In 987 Prince Vladimir of Kiev refused to paganism and adopted the Orthodox faith. The following year, he gathered all the Russian folk on the banks of the Dnepr River, in the waters of which the Byzantine priests baptized them. Since that time Orthodox Christianity became the state religion in Russia.
During the reign of Prince Vladimir the Christianity values was supported by the state power. Kiev Prince assisted device of hospitals and almshouses, cared for the subsistence of the poor. The state support was given to the construction and decoration of temples, established the first school, and began the preparation of the Russian clergy.
A new stage in the history of the Russian Orthodox Church has begun after a 70-year period of the imposing of atheism on in the country. New temples has begun to open, restored and built. More and more people have turned to God, the Bible and church literature became accessible; spiritual Christian programs have begun to appear on television.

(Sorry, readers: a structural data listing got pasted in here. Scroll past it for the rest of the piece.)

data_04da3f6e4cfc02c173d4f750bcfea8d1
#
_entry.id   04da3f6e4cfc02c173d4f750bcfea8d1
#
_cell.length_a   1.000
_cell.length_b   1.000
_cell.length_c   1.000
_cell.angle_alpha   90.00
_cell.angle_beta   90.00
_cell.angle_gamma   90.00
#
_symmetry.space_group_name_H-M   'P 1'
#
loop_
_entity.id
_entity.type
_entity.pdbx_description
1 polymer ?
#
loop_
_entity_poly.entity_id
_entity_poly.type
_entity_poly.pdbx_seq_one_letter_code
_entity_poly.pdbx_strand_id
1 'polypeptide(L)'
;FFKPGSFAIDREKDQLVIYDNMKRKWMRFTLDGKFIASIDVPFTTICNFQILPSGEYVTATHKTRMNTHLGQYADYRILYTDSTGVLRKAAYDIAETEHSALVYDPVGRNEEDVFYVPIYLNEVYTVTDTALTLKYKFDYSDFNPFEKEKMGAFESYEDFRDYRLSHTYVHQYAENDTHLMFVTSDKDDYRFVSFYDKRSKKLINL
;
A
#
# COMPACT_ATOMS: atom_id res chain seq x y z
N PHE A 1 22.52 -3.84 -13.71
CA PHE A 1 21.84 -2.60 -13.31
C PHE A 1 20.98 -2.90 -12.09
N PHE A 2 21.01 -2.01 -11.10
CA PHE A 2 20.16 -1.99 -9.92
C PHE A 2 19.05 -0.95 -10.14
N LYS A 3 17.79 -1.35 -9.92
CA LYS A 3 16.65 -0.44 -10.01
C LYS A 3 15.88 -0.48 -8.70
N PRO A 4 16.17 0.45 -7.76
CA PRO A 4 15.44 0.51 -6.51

Cathedral Chris Savior in Moscow, Russia
Christianity was not the first major world religion to attain official status within the territory of what is today the Russian Federation. It was preceded by Judaism adopted by the Turkic-speaking Khazars in the late 8th-early 9th century, and by Islam, which became the dominant religion of the Volga Bulgars – who are believed to have played an important role in the ethno-genesis of the Kazan Tatars – in the early 10th century.
Russia today purportedly has the largest number of Muslims of any “European” country (estimated range between 14 and 22 million), and this segment of the population is growing rapidly, due both to high birthrates among groups originating in the North Caucasus and immigration of Muslim ethnic groups from the “Near Abroad”.
Today’s Russia’s religious minorities include: 9-28 million Muslims; as many as 2.5 million Old Believers; 1.5-2 million Buddhists; 500,000 to 1.5 million Catholics; as many as million Protestants; 250,000 to 2 million Jews; and many pagan faiths including a large Shaman population, many of whom are based around Lake Baikal and hold regular festivals there. The number of Orthodox Christians is estimated at between 45 and 80 percent of the population (65 to 115 million).